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boost for NZ startups with launch of NZGCP’s Elevate

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The New Zealand Growth Capital Partners (NZGCP) – formerly New Zealand Venture Investment Fund (NZVIF) – officially launched its Elevate Venture Fund last week. The $300 million “fund of funds” programme will look to partially close the capital gap that has previously existed for Kiwi startups raising growth capital.

about the fund

The Elevate Fund will invest into venture capital funds looking to make series A and B stage investments (round sizes of $2 to $20 million) into NZ startups. Most of the Elevate money will be invested into funds with a NZ connection, while a portion may be invested alongside overseas funds.

It’s worth noting that Elevate will not invest directly into startups. Nor will they be involved in the day-to-day investment decisions of the VC’s funds. Instead, they will select the best fund managers to support, taking into account the overall objectives of the scheme.

investment criteria

With details of the process, application forms and guidance on applying all now up on NZGCP’s website, Elevate is very much open for business. NZGCP have set out some details of the factors potential fund managers are likely to be assessed on. These include:

  • intention to allocate the majority of capital to series A and B stage NZ businesses
  • track record as a VC fund manager and/or investing in early stage companies
  • connections and capability to support their portfolio companies on their journey
  • fund fit within the wider Elevate portfolio
  • ability to source matching capital from investors
  • commitment to developing the NZ VC industry

impact of Elevate on the NZ investment ecosystem

As we suggested in our earlier blog on this topic, in time this could have considerable impact on the current investment ecosystem. In particular, NZ angel investors may finally be able to double down on earlier deals which offer higher returns, i.e seed and pre-series A. With less angel money required to support follow-on rounds and series A deals, there is likely to be more funding available for these kinds of deals, which is good news for new startups.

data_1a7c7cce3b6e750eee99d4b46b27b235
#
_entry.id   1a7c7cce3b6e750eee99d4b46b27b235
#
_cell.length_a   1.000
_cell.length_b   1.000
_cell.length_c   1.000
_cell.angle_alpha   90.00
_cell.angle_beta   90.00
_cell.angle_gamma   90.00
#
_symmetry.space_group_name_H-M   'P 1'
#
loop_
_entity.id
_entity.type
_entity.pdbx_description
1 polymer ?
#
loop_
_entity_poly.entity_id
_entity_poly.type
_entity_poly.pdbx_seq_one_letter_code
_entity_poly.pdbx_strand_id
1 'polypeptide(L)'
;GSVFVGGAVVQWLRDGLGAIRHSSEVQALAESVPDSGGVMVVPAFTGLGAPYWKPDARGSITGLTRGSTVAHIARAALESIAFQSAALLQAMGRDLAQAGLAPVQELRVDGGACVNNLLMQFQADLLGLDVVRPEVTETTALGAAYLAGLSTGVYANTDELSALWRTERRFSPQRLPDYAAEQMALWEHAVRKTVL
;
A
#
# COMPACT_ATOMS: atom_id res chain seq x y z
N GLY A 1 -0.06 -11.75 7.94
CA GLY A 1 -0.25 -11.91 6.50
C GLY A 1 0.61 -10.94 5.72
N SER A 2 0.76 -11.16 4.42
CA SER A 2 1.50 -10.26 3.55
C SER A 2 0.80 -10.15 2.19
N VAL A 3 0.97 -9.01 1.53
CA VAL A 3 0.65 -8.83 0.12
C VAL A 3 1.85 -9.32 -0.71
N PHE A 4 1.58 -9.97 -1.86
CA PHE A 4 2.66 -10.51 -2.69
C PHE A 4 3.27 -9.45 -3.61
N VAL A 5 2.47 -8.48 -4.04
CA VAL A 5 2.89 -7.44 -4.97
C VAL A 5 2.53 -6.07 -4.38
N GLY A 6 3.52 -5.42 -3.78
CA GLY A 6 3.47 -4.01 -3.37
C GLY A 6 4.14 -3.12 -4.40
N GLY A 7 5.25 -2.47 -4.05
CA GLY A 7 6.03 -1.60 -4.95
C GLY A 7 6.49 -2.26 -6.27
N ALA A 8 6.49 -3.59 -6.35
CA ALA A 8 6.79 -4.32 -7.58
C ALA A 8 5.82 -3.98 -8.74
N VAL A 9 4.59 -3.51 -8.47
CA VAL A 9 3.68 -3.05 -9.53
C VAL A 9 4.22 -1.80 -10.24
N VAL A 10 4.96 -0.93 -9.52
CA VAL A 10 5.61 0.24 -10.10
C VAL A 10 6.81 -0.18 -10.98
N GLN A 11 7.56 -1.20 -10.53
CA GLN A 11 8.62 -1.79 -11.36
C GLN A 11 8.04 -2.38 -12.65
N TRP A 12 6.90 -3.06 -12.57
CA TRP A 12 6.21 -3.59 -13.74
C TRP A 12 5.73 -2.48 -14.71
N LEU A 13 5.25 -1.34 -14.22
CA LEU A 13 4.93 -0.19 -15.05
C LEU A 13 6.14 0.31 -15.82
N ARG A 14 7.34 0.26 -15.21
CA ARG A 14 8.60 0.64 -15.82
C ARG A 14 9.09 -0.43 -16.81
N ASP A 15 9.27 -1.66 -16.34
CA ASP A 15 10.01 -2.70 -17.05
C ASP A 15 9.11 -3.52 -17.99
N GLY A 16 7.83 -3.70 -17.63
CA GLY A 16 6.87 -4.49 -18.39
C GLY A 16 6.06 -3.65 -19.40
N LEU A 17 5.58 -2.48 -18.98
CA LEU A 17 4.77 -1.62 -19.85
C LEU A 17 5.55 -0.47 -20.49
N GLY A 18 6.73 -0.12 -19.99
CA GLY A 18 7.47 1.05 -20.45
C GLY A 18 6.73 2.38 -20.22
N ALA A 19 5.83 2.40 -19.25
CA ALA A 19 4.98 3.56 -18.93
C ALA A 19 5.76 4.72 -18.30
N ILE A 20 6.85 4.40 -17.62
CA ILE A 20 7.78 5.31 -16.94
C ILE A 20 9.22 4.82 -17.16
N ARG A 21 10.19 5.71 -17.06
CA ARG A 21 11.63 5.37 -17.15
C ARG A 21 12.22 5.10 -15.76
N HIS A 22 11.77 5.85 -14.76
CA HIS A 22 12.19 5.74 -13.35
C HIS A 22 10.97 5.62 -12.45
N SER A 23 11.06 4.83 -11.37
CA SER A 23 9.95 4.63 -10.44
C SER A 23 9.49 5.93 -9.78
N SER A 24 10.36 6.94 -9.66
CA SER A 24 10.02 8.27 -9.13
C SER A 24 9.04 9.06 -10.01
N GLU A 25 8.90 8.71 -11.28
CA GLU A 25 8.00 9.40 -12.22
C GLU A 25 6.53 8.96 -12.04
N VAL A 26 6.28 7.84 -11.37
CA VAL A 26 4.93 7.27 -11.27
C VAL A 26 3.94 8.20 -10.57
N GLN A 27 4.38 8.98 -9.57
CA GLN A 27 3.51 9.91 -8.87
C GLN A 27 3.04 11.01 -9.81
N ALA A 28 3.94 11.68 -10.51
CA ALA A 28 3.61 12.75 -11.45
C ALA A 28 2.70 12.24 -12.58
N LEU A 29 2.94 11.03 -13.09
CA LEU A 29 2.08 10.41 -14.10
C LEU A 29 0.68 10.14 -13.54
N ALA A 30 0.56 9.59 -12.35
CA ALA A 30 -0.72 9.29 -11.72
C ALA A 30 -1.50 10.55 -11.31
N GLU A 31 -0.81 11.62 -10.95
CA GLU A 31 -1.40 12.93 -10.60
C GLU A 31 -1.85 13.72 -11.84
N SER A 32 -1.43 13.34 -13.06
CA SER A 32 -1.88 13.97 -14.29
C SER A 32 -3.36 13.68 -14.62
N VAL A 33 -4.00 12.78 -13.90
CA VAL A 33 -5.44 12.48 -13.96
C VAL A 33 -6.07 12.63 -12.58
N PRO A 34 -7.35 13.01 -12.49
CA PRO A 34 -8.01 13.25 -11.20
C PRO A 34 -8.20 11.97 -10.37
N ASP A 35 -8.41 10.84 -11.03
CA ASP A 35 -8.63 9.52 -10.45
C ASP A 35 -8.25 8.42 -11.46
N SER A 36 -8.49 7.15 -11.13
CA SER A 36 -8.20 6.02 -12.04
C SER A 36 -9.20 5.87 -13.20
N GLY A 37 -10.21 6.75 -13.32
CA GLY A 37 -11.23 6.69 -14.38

Secondly, if new VC funds in the market start to compete for the best startups, we’ll hopefully see greater efficiencies on deal execution and more standardised series A terms. We note that the resources section on the NZGCP site now contains the Angel Association NZ model term sheet, shareholders’ agreement and subscription agreement which were refreshed last year, replacing the NZVIF template documents that were used in the market.

We very much hope that Elevate triggers a wave of series A and growth capital investment activity in NZ. And in time we may see the emergence of a more established venture capital industry.

We’ve seen this happen in Singapore, where a similar government initiative called the Early Stage Venture Fund (ESVF) was the stimulus for a regenerated VC industry back in 2013. Today there are now 50+ VC funds in operation, albeit investing across a much larger regional market than here in NZ. New Zealand should take note of Singapore’s experience though. While the ESVF undoubtedly increased the number of series A financings, it took longer to attract into the market the larger funds capable of writing larger series B cheques for tech startups.

Aspire Fund

Separate from Elevate, NZGCP will also operate its Aspire Fund – partnering with other private investors to make direct investments into early stage (proof of concept and seed stage) companies. We look forward to seeing that in action too.

Kindrik Partners has previously advised VC funds from NZ, Australia and Asia. If you are interested in the NZ funding ecosystem or Elevate, come and have a chat to us.

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